It’s All About the Leverage – Increasing Rollover Participant’s Equity Share
The previous post in this rollover series provided an overview of the benefits of rollover equity when selling a business. In this post, we consider further the power of leverage in such a buyout whereby current owners can increase their equity stake in the acquiring entity beyond their initial rollover cash contribution.
Increasing Upside Potential for Sellers
Consider again the example from the previous post of three equal partners selling their business to a private equity buyer for $30 million, with a 10% rollover equity component ($3 million). Further consider this buyer is funding 50% of the $30 million purchase price with debt (a mixture of senior and mezzanine financing) and the remaining $15 million in cash, which includes the sellers’ $3 million cash / rollover equity contribution.
As the chart below illustrates, the selling partners rollover equity is thus leveraged in the same manner as the equity contributed by the private equity buyer, and as a result the selling partners would own 20% of the post-closing equity (not 10%) because the equity value at closing was reduced by the debt used to facilitate this leveraged buyout. Put another way, the selling partners’ $3 million rollover equity contribution constitutes 3/15 or 20% of the $15 million equity used to fund the acquisition, which may significantly boost the sellers’ return potential on the deal. Rollover participants should be mindful in this regard to review carefully the post-acquisition pro forma balance sheet of the acquiring company in order to understand and confirm their equity stake, taking into consideration the amount of acquisition debt.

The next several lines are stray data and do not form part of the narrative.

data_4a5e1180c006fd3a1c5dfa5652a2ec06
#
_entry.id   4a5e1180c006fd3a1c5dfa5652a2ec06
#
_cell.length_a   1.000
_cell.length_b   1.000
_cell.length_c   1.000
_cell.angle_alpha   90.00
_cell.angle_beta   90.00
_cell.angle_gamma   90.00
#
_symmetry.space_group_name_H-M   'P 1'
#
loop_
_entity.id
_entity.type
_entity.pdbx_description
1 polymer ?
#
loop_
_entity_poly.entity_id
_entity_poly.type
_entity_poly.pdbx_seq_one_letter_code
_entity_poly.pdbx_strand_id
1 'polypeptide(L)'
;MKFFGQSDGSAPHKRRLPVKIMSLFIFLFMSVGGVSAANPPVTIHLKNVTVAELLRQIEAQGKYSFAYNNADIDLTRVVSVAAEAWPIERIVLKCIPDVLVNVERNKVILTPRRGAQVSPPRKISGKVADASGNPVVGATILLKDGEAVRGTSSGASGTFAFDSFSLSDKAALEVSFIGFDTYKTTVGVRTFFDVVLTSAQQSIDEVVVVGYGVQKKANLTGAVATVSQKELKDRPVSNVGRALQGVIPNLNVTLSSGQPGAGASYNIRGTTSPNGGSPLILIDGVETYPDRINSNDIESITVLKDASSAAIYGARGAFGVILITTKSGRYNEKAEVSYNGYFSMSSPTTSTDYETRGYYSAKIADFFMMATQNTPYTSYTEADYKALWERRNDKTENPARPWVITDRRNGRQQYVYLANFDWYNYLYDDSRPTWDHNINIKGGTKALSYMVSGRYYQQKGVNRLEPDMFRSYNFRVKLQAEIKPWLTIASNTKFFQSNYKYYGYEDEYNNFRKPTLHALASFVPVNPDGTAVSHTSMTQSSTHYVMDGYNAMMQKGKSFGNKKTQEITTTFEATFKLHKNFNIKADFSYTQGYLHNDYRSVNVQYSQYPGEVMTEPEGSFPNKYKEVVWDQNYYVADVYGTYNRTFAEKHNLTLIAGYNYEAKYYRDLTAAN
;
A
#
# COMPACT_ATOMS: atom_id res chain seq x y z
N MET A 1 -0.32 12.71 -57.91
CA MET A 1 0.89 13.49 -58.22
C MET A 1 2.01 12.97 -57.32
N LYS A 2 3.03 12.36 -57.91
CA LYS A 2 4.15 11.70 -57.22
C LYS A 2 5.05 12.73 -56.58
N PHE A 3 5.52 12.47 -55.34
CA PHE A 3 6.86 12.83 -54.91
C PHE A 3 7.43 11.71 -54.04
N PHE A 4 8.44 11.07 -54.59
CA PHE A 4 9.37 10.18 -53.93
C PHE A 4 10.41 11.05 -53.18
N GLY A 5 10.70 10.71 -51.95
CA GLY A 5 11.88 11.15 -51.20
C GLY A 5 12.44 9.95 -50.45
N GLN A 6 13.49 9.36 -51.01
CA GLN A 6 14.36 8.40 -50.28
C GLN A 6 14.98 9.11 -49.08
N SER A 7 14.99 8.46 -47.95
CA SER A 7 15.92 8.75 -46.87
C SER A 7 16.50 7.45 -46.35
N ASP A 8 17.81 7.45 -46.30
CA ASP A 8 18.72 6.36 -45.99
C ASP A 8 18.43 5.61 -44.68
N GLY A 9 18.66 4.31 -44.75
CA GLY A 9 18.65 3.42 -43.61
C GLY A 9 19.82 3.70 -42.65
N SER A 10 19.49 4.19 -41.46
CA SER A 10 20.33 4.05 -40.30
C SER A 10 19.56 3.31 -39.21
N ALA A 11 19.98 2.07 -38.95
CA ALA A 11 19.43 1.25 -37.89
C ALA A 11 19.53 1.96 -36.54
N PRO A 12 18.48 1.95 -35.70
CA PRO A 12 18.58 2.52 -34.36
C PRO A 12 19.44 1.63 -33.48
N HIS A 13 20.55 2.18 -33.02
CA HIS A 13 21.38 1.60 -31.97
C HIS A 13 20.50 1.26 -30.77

|Leveraged Buyout Structure with Seller Rollover Equity
|Total Deal $30,000|
More Leverage = More Equity
Almost all acquisitions by private equity firms are leveraged buyouts, and the greater the leverage, the greater the share of rollover participant’s equity. As a result, as leverage on the deal increases, so increases the rollover equity participants share of the sale proceeds upon a successful exit. Indeed, it is not uncommon in this regard for the return on the rollover participant’s interest in the second sale to be more valuable than the initial buyout. Looking again at the chart above, if the acquiring company is later sold to a strategic buyer for $80 million, the rollover equity participants would receive a $16 million return (20% of $80 million) on their initial $3 million. Compare this to a return of $9.6 million to the rollover equity participants if the private equity buyer only funded the initial acquisition with $5 million in debt, with this lower debt leverage providing the rollover equity participant with 12% (not 20%) of the post-closing equity.
The greater the leverage, however, also means the greater the risk. Most significantly, the debt used to finance a leveraged buyout will have to be repaid before rollover participants see such a return on the second sale. Although the capital and expertise provided by the new private equity co-owners should accelerate growth and increase the cash flows used to service this debt, adverse events such as recession, increased competition or weak management may nonetheless lead to difficulties in meeting the company’s debt obligations. These and other seller risks will be the subject of the next post in this rollover equity series.